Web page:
Glendale Adventist Medical Center - Adventist Health
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News from 2009

Internet Access for Patients
IBM, NoMachine and Novell solution provides hospital patients personal
desktops at fraction of energy and maintenance costs of PCs, says
Glendale Adventist Medical Center
IBM, NoMachine and Novell have announced that Glendale Adventist Medical Center (GAMC) has improved the experience of its hospital patients by delivering email and Web access bedside, while saving significant information technology (IT) maintenance and energy costs.
The hospital installed personal computing stations in 65 rooms of its West Tower, enabling patients to surf the Internet, communicate with friends and family through social media websites such as Facebook and Twitter, and research medical information about their condition.
The hospital estimates that the energy efficient "thin client" computer monitors running "in a cloud" saves 60 percent in electricity costs versus stand-alone PCs. Because the brain of the computer is centralized, not local, the hospital receives 96 percent fewer maintenance calls to hospital rooms versus the hospital's stand-alone PCs, and saves 98 percent on IT support.
Hospital patients have responded enthusiastically to their bedside desktops, and the hospital sees this service as a way to attend to the patient's emotional needs and stand out from competitors. Some patients use the computers to blog about their hospital stay or update CarePages, popular patient Websites and blogs that connect patients with chronic illnesses to their friends and families.
"Just as easily as Glendale Adventist Medical Center provides patients with TVs at bedside, now we provide personal computing," said Roger Pruyne, senior programmer/analyst and project manager for the GAMC Patient Computing project. "The solution from NoMachine, Novell and IBM has delivered fantastic results for patients and the IT team. Considering our patients' positive feedback, we're looking to expand the project to other Adventist Health hospital locations."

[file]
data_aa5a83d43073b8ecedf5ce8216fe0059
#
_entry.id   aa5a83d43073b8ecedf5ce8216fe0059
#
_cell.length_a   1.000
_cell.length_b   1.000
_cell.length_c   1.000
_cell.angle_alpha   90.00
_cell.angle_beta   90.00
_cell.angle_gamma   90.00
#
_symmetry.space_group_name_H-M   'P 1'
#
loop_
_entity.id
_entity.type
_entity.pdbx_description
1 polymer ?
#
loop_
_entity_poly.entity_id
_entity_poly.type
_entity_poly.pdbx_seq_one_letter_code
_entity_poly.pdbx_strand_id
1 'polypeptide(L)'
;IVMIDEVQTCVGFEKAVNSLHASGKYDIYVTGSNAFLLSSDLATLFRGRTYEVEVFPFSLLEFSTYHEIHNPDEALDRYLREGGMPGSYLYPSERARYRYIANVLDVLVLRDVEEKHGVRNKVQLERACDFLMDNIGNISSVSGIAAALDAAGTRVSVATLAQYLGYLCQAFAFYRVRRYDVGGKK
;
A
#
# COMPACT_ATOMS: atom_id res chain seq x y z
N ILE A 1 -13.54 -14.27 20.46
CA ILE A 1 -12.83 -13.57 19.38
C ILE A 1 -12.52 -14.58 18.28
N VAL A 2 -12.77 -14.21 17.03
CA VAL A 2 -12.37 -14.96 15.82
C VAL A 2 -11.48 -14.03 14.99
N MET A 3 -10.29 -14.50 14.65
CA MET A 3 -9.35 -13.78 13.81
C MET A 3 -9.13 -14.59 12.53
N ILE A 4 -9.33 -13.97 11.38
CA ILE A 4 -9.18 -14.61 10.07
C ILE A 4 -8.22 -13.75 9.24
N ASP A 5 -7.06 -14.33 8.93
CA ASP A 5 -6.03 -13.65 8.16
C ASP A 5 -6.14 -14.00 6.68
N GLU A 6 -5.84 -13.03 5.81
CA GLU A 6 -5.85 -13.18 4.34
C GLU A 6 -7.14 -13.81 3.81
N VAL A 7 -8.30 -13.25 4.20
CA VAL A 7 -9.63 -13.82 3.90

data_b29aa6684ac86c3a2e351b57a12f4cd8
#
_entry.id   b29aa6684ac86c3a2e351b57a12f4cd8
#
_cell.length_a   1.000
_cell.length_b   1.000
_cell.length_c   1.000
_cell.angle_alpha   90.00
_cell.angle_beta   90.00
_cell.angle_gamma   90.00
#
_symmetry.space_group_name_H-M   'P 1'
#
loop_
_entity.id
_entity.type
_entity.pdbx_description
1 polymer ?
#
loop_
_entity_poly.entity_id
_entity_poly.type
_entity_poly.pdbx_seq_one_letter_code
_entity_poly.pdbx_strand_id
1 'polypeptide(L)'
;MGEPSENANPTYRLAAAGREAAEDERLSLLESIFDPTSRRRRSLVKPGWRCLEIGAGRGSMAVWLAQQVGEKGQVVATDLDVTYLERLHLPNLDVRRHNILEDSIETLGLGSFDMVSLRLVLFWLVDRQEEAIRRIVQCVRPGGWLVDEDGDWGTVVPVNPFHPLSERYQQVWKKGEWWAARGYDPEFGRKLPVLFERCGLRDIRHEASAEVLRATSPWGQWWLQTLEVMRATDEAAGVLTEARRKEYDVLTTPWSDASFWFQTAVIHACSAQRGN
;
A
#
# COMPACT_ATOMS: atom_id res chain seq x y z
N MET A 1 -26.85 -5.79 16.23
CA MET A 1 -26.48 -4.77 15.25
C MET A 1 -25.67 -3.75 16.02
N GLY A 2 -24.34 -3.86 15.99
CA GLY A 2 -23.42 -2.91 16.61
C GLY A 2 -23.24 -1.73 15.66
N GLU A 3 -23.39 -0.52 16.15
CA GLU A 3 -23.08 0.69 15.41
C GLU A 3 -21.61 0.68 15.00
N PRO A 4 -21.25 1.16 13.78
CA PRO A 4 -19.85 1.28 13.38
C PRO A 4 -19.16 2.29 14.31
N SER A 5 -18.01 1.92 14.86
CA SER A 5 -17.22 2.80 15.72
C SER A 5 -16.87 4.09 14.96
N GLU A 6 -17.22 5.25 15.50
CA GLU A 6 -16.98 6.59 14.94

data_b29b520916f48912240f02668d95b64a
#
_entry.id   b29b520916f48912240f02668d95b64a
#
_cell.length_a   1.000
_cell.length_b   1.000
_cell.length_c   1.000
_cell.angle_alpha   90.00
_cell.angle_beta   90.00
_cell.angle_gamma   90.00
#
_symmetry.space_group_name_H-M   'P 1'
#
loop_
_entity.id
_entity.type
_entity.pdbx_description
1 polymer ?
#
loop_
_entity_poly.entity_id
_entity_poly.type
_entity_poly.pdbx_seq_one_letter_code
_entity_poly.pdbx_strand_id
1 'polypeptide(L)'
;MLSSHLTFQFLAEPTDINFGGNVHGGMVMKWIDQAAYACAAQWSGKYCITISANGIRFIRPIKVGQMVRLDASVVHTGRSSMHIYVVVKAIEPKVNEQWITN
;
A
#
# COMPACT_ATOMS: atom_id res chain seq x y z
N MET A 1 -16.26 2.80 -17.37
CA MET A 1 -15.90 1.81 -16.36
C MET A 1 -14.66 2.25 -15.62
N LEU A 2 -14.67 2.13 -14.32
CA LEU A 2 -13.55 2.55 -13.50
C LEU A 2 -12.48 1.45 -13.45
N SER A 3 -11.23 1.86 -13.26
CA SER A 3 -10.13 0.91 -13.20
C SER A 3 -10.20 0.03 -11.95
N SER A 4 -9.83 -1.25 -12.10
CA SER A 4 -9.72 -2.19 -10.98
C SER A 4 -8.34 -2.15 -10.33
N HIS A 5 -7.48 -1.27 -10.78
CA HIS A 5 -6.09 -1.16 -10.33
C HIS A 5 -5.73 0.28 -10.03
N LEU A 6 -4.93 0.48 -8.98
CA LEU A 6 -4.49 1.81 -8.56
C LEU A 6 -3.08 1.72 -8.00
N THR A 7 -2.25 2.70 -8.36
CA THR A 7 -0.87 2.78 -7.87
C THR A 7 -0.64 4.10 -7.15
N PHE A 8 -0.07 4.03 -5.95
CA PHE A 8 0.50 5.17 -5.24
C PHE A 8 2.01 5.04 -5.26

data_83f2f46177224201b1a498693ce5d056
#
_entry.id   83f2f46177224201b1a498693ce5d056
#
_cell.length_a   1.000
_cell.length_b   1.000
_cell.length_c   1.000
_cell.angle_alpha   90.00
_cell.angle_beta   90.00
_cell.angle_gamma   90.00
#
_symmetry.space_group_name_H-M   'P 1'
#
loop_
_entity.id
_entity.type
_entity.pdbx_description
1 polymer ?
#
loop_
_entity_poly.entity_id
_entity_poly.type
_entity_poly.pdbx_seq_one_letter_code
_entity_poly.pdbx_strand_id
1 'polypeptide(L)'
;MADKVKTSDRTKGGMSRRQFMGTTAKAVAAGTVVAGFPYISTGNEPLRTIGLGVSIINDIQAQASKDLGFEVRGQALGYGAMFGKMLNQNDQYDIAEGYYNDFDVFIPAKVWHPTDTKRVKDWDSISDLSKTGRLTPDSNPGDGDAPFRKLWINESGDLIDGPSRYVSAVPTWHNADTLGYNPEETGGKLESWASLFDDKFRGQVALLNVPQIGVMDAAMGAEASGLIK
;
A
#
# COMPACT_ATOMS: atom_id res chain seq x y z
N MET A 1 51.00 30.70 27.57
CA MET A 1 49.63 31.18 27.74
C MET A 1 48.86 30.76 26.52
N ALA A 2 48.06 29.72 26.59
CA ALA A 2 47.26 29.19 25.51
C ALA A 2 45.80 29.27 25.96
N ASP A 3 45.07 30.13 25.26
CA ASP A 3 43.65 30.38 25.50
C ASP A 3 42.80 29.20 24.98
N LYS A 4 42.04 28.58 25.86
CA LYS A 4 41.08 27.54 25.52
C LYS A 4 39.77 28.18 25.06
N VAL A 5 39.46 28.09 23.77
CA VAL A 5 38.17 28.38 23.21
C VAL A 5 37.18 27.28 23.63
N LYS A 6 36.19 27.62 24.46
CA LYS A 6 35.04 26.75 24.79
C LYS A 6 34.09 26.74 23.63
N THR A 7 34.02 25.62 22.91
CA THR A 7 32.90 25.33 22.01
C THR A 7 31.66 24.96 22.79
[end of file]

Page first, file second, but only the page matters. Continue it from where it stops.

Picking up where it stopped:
GAMC says it also plans to extend its use of virtual desktops for employee and clinical use in the future. For more than 100 years, GAMC in Glendale, California, has been on the leading edge of medical technology. The hospital offers a wide range of advanced services, including many that are normally available only in major university-affiliated hospitals.
Using virtualized Linux desktops has kept the costs of the patient service low while maintaining a high level of privacy and security. Updates and maintenance to the software can be made on a centralized server by the hospital's IT staff, while no data is left on the local client monitor after the patient checks out of the hospital room. SUSE Linux Enterprise Desktop from Novell is the operating system that
virtualizes the 65 desktops. NoMachine, creator and global distributor of NX desktop and application delivery software, provides complete and efficient remote access. An IBM System x3650 server provides the back-end computing system, and IBM experts also advised GAMC on the project's design.
"Glendale Adventist Medical Center has found a healthy balance of new patient services and lower IT costs," said Inna Kuznetsova, director of IBM Linux strategy. "With Web access to friends and family, Glendale's virtual Linux desktops are
improving its patients' real hospital experience."
The NoMachine NX system provides easy set-up and installation, reducing the need for software support and technical assistance, enabling a smooth deployment of the in-hospital remote desktop solution for patients. NX's data encryption allows the secure transfer of confidential information and patient records.
"An important feature of this project is NX's ability to enable a connection over any type of network, including low-bandwidth and dial-up," said Sarah Dryell, business development manager for NoMachine. "NX's unique compression and caching features also provide a seamless remote connection from the thin client to the server, giving the patients the feel of being on their own personal computer, while reducing power consumption and support costs."